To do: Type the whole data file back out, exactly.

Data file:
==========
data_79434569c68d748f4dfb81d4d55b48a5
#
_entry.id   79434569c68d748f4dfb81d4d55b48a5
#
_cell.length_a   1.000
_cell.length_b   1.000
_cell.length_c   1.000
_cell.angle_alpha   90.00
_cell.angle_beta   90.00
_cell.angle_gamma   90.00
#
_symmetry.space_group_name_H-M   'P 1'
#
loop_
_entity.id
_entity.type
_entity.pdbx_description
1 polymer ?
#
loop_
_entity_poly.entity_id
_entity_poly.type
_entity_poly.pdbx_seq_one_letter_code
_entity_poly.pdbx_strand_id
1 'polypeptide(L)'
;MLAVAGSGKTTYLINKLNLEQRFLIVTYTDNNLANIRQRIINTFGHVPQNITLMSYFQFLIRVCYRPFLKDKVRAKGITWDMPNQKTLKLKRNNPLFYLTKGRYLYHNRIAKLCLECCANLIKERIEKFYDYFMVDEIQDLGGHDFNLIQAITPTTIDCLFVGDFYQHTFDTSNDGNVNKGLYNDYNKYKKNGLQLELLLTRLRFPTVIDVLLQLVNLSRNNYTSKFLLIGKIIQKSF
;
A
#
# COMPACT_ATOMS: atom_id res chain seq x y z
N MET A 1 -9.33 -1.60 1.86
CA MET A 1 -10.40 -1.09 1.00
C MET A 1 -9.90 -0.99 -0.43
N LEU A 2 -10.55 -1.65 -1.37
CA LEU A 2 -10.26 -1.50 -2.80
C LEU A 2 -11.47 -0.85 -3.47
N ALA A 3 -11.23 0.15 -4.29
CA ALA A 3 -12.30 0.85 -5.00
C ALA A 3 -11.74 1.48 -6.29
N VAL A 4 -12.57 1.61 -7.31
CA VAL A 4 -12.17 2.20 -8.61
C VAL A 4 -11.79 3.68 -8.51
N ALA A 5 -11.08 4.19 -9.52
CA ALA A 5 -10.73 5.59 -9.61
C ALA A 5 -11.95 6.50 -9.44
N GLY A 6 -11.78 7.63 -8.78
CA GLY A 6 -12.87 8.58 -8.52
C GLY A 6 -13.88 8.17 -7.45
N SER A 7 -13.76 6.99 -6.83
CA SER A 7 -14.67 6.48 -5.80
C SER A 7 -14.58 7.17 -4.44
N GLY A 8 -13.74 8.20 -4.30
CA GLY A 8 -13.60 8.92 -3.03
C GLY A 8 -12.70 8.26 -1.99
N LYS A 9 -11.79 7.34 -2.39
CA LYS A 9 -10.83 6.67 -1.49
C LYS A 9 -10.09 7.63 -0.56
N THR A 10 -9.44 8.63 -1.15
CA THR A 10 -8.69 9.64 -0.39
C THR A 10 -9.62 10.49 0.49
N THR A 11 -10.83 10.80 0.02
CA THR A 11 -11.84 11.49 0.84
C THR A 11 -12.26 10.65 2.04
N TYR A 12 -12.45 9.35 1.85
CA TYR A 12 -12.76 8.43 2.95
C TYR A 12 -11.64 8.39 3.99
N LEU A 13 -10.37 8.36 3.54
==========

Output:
data_79434569c68d748f4dfb81d4d55b48a5
#
_entry.id   79434569c68d748f4dfb81d4d55b48a5
#
_cell.length_a   1.000
_cell.length_b   1.000
_cell.length_c   1.000
_cell.angle_alpha   90.00
_cell.angle_beta   90.00
_cell.angle_gamma   90.00
#
_symmetry.space_group_name_H-M   'P 1'
#
loop_
_entity.id
_entity.type
_entity.pdbx_description
1 polymer ?
#
loop_
_entity_poly.entity_id
_entity_poly.type
_entity_poly.pdbx_seq_one_letter_code
_entity_poly.pdbx_strand_id
1 'polypeptide(L)'
;MLAVAGSGKTTYLINKLNLEQRFLIVTYTDNNLANIRQRIINTFGHVPQNITLMSYFQFLIRVCYRPFLKDKVRAKGITWDMPNQKTLKLKRNNPLFYLTKGRYLYHNRIAKLCLECCANLIKERIEKFYDYFMVDEIQDLGGHDFNLIQAITPTTIDCLFVGDFYQHTFDTSNDGNVNKGLYNDYNKYKKNGLQLELLLTRLRFPTVIDVLLQLVNLSRNNYTSKFLLIGKIIQKSF
;
A
#
# COMPACT_ATOMS: atom_id res chain seq x y z
N MET A 1 -9.33 -1.60 1.86
CA MET A 1 -10.40 -1.09 1.00
C MET A 1 -9.90 -0.99 -0.43
N LEU A 2 -10.55 -1.65 -1.37
CA LEU A 2 -10.26 -1.50 -2.80
C LEU A 2 -11.47 -0.85 -3.47
N ALA A 3 -11.23 0.15 -4.29
CA ALA A 3 -12.30 0.85 -5.00
C ALA A 3 -11.74 1.48 -6.29
N VAL A 4 -12.57 1.61 -7.31
CA VAL A 4 -12.17 2.20 -8.61
C VAL A 4 -11.79 3.68 -8.51
N ALA A 5 -11.08 4.19 -9.52
CA ALA A 5 -10.73 5.59 -9.61
C ALA A 5 -11.95 6.50 -9.44
N GLY A 6 -11.78 7.63 -8.78
CA GLY A 6 -12.87 8.58 -8.52
C GLY A 6 -13.88 8.17 -7.45
N SER A 7 -13.76 6.99 -6.83
CA SER A 7 -14.67 6.48 -5.80
C SER A 7 -14.58 7.17 -4.44
N GLY A 8 -13.74 8.20 -4.30
CA GLY A 8 -13.60 8.92 -3.03
C GLY A 8 -12.70 8.26 -1.99
N LYS A 9 -11.79 7.34 -2.39
CA LYS A 9 -10.83 6.67 -1.49
C LYS A 9 -10.09 7.63 -0.56
N THR A 10 -9.44 8.63 -1.15
CA THR A 10 -8.69 9.64 -0.39
C THR A 10 -9.62 10.49 0.49
N THR A 11 -10.83 10.80 0.02
CA THR A 11 -11.84 11.49 0.84
C THR A 11 -12.26 10.65 2.04
N TYR A 12 -12.45 9.35 1.85
CA TYR A 12 -12.76 8.43 2.95
C TYR A 12 -11.64 8.39 3.99
N LEU A 13 -10.37 8.36 3.54